London Bosses Less Familiar With Emerging Markets Than EU Rivals

  • More German, Dutch CEOs have worked in fast-growing regions
  • U.K. says it’s looking to emerging markets for Brexit boost

U.K. companies are seeking new markets beyond the European Union as it prepares to leave the bloc, but their chief executive officers trail their counterparts in some other EU countries in first-hand knowledge of fast-growing regions, a survey showed.

CEOs of companies in the FTSE 100 stock index are about half as likely to have direct experience working in emerging markets as top executives in Germany or the Netherlands, according to a study by recruiting firm DHR International.

Thirty-two percent of CEOs of companies in the Dutch AEX 25 index and 30 percent of those in Germany’s DAX 30 have first-hand experience of emerging markets, compared with 17 percent of FTSE 100 bosses, the survey showed.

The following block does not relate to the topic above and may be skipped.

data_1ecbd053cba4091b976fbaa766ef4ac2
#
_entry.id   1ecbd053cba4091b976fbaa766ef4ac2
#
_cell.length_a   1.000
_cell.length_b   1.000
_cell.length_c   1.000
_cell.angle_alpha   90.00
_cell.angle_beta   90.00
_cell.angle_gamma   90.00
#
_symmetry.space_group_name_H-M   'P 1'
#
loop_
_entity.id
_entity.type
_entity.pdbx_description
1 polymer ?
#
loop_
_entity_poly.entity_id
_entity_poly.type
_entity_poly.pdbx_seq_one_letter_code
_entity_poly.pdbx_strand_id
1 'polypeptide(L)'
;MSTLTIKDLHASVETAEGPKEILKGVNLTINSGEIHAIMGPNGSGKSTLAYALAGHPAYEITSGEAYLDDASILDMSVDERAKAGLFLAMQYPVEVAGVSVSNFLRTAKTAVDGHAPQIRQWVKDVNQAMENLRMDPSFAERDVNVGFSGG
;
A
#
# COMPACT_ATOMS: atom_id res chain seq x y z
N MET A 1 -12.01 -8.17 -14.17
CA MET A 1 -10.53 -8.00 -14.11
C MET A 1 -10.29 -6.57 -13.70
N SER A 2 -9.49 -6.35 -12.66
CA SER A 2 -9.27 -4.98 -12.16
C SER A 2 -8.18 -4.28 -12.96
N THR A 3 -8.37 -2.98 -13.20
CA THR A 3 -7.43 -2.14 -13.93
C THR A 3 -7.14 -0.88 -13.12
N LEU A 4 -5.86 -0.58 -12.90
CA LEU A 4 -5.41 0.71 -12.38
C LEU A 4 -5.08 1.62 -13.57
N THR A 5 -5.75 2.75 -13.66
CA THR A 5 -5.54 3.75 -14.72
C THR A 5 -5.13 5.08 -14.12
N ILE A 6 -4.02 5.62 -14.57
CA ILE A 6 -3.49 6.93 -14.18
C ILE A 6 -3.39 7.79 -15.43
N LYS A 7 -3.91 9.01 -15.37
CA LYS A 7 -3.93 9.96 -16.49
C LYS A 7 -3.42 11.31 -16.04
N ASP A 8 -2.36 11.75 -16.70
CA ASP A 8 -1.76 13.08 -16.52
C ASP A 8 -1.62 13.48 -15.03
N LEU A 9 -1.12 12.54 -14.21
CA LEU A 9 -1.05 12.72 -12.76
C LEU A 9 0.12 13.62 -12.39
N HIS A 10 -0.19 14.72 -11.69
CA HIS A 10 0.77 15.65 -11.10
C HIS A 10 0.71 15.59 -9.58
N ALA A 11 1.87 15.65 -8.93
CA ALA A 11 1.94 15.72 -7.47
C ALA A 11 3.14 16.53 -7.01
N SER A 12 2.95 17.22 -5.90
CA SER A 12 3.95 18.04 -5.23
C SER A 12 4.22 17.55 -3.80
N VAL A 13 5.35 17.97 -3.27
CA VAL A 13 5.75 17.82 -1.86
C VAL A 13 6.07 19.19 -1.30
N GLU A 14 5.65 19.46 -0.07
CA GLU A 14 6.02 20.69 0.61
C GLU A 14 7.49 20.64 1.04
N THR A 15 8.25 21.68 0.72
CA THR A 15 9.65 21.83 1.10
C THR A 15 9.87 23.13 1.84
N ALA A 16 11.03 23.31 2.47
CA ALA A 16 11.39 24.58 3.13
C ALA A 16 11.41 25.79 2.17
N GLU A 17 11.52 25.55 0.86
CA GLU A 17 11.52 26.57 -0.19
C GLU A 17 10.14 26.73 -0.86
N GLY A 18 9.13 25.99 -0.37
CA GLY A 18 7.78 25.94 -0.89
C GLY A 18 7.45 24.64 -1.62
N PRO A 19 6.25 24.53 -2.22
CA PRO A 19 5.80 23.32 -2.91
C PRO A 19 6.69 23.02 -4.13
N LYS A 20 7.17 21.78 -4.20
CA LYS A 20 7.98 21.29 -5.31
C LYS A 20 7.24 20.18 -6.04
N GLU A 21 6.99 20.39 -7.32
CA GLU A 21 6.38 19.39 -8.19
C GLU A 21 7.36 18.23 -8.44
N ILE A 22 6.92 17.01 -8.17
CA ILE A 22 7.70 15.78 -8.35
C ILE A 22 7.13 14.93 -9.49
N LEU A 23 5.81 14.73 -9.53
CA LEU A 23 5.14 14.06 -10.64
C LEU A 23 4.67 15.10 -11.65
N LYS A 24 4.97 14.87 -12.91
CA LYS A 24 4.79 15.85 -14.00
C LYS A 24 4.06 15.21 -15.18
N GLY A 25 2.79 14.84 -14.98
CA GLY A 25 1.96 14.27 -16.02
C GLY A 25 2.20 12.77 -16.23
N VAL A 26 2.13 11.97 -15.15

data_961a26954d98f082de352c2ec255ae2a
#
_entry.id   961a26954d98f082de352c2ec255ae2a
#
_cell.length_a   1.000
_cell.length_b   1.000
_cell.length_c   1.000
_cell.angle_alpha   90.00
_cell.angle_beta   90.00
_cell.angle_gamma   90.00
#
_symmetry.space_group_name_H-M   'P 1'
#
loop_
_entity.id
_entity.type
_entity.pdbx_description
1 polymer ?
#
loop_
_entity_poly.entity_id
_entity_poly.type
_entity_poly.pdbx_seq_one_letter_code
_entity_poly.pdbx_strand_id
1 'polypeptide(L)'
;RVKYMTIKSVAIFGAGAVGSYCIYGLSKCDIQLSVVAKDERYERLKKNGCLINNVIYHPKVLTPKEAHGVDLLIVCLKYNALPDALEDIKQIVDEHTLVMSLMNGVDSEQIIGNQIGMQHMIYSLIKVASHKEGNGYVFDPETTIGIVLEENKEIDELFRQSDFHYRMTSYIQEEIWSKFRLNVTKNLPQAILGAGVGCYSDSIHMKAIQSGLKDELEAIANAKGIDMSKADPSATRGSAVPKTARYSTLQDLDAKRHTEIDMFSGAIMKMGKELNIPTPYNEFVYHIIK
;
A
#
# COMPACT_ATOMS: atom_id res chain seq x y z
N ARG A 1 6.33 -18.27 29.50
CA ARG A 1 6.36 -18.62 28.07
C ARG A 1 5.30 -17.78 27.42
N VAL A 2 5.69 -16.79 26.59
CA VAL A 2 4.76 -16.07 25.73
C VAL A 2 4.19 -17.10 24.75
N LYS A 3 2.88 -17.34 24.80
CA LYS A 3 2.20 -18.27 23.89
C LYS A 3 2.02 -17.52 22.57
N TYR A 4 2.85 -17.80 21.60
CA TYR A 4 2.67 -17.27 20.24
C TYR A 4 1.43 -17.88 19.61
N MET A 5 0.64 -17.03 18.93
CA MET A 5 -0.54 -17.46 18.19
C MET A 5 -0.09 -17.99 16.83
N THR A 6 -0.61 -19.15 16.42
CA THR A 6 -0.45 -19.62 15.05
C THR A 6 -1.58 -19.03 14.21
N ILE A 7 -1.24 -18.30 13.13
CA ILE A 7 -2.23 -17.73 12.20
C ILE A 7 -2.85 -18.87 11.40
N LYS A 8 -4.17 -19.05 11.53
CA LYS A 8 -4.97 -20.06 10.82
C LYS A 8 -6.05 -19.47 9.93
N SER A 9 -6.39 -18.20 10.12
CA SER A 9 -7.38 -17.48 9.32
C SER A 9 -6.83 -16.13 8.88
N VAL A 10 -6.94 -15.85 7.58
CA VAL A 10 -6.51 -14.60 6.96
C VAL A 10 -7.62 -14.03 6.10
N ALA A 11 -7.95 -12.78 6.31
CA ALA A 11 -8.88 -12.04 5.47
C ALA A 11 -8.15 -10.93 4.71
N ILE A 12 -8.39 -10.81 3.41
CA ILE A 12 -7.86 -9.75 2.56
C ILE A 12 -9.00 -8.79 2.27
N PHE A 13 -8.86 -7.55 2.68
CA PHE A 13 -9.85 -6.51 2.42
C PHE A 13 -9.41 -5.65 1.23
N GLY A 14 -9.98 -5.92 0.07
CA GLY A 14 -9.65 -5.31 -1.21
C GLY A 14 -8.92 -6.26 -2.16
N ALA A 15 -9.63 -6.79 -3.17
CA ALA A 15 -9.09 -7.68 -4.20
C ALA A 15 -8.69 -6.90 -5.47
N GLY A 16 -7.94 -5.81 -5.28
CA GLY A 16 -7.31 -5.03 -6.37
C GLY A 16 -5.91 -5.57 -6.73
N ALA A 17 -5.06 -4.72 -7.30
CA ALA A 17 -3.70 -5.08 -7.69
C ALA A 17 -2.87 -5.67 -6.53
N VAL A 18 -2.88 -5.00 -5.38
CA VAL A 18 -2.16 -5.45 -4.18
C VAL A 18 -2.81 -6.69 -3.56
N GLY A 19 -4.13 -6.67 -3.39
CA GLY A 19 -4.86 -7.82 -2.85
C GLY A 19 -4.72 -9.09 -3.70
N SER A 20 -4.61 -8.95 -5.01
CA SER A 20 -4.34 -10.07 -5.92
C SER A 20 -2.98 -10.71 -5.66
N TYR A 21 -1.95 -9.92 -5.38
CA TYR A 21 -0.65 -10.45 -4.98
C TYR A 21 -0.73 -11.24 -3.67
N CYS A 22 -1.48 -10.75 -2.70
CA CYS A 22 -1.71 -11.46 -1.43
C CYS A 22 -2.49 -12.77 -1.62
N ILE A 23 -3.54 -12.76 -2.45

“It is a surprise to see U.K. businesses lag behind some of their international competitors on this measure,” said Frank Smeekes, managing partner at DHR, in a statement. “With a relatively small home market, U.K. businesses have traditionally looked overseas for expansion.”

U.K. International Trade Secretary Liam Fox, a supporter of leaving the EU, said in a September speech that the country was entering a “post-geography trading world.”

While U.K. CEOs lag some of their European rivals, they’re becoming more worldly. The number of FTSE 100 leaders with emerging-market experience has risen from 13 percent 10 years ago, while it has dropped in both France and Germany.

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